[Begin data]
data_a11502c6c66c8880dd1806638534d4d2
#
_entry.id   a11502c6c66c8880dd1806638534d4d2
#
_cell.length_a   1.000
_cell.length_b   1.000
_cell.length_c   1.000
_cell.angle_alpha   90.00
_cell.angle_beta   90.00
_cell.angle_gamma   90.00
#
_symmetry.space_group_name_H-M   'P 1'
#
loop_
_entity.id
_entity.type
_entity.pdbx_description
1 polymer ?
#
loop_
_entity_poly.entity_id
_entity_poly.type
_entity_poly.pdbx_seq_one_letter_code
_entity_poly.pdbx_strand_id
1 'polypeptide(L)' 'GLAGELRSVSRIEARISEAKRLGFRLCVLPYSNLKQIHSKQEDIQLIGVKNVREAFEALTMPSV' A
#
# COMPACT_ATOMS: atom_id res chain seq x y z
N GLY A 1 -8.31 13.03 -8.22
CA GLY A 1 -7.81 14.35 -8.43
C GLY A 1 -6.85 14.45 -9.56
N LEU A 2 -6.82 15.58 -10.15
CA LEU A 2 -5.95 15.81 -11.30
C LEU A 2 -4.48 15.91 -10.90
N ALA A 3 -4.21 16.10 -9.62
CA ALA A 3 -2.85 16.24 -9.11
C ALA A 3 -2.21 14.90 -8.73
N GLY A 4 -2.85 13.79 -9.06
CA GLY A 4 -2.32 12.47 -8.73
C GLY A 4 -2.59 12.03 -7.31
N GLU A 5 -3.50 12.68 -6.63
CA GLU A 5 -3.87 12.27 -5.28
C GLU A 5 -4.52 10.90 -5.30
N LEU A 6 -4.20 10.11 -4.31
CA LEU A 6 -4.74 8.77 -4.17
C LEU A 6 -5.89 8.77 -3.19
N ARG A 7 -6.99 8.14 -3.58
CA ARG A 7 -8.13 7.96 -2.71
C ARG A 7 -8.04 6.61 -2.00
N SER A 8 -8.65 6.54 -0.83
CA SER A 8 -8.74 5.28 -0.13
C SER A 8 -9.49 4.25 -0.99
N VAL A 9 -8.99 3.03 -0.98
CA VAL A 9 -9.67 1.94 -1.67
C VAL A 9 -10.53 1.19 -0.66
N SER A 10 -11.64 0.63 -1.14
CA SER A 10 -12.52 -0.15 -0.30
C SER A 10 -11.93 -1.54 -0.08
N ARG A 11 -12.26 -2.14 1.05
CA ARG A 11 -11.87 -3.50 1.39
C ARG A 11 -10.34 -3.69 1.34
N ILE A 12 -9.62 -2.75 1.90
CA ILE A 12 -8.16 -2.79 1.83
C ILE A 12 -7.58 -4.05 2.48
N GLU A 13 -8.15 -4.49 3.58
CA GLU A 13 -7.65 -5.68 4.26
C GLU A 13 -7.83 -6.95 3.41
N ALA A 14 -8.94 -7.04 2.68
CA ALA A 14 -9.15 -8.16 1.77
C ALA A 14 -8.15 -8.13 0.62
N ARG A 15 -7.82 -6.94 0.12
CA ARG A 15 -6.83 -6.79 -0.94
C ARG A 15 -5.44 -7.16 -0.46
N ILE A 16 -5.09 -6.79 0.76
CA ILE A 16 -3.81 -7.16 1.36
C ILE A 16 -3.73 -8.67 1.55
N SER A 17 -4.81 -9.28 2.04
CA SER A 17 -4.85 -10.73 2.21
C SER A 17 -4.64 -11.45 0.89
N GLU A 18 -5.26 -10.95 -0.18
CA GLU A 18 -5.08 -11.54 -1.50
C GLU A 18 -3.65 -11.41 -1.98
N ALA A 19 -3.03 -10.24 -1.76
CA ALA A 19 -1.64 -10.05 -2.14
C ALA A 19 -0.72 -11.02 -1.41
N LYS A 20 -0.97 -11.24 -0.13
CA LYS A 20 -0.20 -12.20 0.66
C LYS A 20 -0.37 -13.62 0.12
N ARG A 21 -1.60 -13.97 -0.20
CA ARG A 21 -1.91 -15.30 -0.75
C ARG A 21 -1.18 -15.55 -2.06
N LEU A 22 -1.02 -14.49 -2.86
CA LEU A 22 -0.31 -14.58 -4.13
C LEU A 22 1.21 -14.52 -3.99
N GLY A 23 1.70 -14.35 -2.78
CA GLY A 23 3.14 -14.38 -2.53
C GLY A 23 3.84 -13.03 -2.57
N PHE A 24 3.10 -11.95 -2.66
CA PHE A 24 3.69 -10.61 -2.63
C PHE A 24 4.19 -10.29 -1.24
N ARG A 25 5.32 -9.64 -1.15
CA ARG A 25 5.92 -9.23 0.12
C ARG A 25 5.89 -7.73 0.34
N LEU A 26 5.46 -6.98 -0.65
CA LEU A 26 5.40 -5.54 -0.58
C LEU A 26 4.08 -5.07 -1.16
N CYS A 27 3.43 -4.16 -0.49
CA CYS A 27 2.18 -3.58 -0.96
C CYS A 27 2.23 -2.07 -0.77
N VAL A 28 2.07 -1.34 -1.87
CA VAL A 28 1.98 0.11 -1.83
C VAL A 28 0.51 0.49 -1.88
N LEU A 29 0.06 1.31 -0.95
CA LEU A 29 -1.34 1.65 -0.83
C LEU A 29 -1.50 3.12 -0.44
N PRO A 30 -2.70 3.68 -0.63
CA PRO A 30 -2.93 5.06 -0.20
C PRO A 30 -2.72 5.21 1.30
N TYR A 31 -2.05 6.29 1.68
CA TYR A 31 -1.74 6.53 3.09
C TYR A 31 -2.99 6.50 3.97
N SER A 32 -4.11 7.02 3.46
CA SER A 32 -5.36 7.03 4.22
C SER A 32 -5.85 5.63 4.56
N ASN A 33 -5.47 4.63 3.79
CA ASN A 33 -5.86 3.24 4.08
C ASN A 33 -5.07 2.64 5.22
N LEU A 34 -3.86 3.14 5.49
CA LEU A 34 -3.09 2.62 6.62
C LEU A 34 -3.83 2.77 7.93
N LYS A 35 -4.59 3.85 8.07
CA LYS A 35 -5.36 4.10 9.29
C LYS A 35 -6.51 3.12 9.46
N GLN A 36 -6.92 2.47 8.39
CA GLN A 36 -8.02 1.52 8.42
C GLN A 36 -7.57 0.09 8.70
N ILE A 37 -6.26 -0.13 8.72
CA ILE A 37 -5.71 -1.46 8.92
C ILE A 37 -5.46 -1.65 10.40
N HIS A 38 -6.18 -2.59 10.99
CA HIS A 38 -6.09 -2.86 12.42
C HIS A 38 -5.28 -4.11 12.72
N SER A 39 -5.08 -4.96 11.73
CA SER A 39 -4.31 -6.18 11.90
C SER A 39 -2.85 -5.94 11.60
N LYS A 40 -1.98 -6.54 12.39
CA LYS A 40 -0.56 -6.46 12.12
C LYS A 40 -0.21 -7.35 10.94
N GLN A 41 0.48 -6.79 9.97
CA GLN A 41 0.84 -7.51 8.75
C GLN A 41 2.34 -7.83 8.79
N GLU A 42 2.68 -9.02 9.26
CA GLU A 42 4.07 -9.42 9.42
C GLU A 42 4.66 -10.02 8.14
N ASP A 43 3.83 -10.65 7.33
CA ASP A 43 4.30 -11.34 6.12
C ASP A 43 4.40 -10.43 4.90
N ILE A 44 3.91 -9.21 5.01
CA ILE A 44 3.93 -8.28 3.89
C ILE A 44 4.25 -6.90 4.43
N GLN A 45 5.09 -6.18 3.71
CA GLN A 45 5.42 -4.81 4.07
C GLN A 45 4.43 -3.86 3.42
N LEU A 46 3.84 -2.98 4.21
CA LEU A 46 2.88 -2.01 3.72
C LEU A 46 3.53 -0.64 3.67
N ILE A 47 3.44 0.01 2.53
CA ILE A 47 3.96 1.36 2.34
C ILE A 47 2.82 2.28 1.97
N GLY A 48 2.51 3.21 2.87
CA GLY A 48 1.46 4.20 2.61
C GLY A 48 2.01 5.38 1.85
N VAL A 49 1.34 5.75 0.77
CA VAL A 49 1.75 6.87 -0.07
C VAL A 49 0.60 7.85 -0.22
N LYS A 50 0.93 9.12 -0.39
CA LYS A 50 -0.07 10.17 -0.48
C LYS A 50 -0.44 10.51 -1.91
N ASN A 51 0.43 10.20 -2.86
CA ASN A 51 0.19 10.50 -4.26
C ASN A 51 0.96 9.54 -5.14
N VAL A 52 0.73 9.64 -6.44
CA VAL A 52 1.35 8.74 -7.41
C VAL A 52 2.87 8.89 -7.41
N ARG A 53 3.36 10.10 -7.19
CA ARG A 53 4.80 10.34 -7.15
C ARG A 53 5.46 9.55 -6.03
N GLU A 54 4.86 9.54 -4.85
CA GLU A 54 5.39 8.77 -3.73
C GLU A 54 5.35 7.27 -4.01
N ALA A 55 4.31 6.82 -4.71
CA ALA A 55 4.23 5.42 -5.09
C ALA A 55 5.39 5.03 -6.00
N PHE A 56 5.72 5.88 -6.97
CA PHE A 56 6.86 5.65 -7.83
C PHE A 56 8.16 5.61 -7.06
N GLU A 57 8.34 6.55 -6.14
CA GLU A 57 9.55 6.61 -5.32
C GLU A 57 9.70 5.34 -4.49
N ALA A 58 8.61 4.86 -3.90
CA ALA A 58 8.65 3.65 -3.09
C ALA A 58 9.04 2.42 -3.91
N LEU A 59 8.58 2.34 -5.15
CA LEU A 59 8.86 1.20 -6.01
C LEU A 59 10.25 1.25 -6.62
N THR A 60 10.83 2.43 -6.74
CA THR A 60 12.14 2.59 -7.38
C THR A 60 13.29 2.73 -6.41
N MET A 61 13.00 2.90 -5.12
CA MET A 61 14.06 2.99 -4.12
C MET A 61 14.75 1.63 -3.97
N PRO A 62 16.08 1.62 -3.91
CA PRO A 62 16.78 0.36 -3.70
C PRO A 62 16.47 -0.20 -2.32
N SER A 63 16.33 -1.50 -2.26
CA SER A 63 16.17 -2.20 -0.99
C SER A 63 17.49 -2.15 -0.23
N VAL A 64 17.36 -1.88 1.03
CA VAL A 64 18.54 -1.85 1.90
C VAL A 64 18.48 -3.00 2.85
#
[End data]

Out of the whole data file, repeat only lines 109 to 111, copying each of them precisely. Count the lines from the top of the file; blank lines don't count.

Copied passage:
N VAL A 28 2.07 -1.34 -1.87
CA VAL A 28 1.98 0.11 -1.83
C VAL A 28 0.51 0.49 -1.88